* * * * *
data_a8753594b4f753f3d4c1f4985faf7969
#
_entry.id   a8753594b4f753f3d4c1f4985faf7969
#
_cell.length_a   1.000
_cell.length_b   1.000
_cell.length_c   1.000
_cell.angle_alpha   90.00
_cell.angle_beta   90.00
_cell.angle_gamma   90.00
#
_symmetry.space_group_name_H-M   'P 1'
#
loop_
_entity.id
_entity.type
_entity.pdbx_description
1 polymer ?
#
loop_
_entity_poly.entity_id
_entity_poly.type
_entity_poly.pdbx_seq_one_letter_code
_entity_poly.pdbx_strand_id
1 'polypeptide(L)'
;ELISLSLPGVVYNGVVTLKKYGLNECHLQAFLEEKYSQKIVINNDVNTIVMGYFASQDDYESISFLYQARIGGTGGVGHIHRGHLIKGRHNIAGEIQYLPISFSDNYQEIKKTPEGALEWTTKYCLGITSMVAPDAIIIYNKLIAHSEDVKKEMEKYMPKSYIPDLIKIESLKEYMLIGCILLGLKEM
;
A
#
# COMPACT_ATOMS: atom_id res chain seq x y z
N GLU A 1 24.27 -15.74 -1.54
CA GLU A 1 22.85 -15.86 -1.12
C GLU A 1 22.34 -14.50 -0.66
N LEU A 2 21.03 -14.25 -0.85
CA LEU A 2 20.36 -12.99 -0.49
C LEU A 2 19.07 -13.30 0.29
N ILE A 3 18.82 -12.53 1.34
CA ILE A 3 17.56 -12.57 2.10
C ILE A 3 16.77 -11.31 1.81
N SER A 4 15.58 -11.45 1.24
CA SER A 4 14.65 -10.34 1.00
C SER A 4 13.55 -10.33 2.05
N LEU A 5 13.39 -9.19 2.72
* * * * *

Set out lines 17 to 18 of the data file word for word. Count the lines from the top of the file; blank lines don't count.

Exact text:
_entity.pdbx_description
1 polymer ?